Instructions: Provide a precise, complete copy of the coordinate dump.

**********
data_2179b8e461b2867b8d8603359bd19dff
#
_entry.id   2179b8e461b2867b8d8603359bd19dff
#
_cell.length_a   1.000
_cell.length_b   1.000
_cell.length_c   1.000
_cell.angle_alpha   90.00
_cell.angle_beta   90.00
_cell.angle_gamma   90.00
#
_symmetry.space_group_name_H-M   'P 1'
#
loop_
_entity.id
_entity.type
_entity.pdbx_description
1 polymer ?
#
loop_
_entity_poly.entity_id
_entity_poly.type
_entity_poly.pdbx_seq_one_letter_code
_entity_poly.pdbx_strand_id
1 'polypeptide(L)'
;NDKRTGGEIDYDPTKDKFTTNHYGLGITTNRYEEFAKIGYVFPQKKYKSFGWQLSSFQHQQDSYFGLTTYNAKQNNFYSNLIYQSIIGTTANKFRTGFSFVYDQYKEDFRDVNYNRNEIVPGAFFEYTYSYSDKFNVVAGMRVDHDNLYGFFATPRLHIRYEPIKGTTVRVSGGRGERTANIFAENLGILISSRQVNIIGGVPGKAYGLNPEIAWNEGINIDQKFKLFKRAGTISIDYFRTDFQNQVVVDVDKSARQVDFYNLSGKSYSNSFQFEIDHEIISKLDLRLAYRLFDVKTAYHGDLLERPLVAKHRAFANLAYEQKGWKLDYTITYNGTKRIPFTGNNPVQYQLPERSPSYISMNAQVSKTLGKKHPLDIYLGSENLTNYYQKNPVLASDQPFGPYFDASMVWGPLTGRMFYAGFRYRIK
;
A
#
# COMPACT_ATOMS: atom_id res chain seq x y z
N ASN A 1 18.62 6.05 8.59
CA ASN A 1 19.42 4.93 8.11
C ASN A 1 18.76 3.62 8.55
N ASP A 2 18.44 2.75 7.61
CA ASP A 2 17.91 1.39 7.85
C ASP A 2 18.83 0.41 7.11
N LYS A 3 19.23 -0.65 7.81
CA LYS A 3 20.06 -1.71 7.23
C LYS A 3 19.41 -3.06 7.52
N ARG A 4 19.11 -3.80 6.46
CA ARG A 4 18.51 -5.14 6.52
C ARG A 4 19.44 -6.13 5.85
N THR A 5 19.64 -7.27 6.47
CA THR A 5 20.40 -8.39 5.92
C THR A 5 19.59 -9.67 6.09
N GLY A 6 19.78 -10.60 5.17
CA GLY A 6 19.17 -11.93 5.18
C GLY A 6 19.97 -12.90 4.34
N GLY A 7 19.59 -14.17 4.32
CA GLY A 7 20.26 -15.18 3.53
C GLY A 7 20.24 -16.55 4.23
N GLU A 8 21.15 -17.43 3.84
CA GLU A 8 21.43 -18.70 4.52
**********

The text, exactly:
data_2179b8e461b2867b8d8603359bd19dff
#
_entry.id   2179b8e461b2867b8d8603359bd19dff
#
_cell.length_a   1.000
_cell.length_b   1.000
_cell.length_c   1.000
_cell.angle_alpha   90.00
_cell.angle_beta   90.00
_cell.angle_gamma   90.00
#
_symmetry.space_group_name_H-M   'P 1'
#
loop_
_entity.id
_entity.type
_entity.pdbx_description
1 polymer ?
#
loop_
_entity_poly.entity_id
_entity_poly.type
_entity_poly.pdbx_seq_one_letter_code
_entity_poly.pdbx_strand_id
1 'polypeptide(L)'
;NDKRTGGEIDYDPTKDKFTTNHYGLGITTNRYEEFAKIGYVFPQKKYKSFGWQLSSFQHQQDSYFGLTTYNAKQNNFYSNLIYQSIIGTTANKFRTGFSFVYDQYKEDFRDVNYNRNEIVPGAFFEYTYSYSDKFNVVAGMRVDHDNLYGFFATPRLHIRYEPIKGTTVRVSGGRGERTANIFAENLGILISSRQVNIIGGVPGKAYGLNPEIAWNEGINIDQKFKLFKRAGTISIDYFRTDFQNQVVVDVDKSARQVDFYNLSGKSYSNSFQFEIDHEIISKLDLRLAYRLFDVKTAYHGDLLERPLVAKHRAFANLAYEQKGWKLDYTITYNGTKRIPFTGNNPVQYQLPERSPSYISMNAQVSKTLGKKHPLDIYLGSENLTNYYQKNPVLASDQPFGPYFDASMVWGPLTGRMFYAGFRYRIK
;
A
#
# COMPACT_ATOMS: atom_id res chain seq x y z
N ASN A 1 18.62 6.05 8.59
CA ASN A 1 19.42 4.93 8.11
C ASN A 1 18.76 3.62 8.55
N ASP A 2 18.44 2.75 7.61
CA ASP A 2 17.91 1.39 7.85
C ASP A 2 18.83 0.41 7.11
N LYS A 3 19.23 -0.65 7.81
CA LYS A 3 20.06 -1.71 7.23
C LYS A 3 19.41 -3.06 7.52
N ARG A 4 19.11 -3.80 6.46
CA ARG A 4 18.51 -5.14 6.52
C ARG A 4 19.44 -6.13 5.85
N THR A 5 19.64 -7.27 6.47
CA THR A 5 20.40 -8.39 5.92
C THR A 5 19.59 -9.67 6.09
N GLY A 6 19.78 -10.60 5.17
CA GLY A 6 19.17 -11.93 5.18
C GLY A 6 19.97 -12.90 4.34
N GLY A 7 19.59 -14.17 4.32
CA GLY A 7 20.26 -15.18 3.53
C GLY A 7 20.24 -16.55 4.23
N GLU A 8 21.15 -17.43 3.84
CA GLU A 8 21.43 -18.70 4.52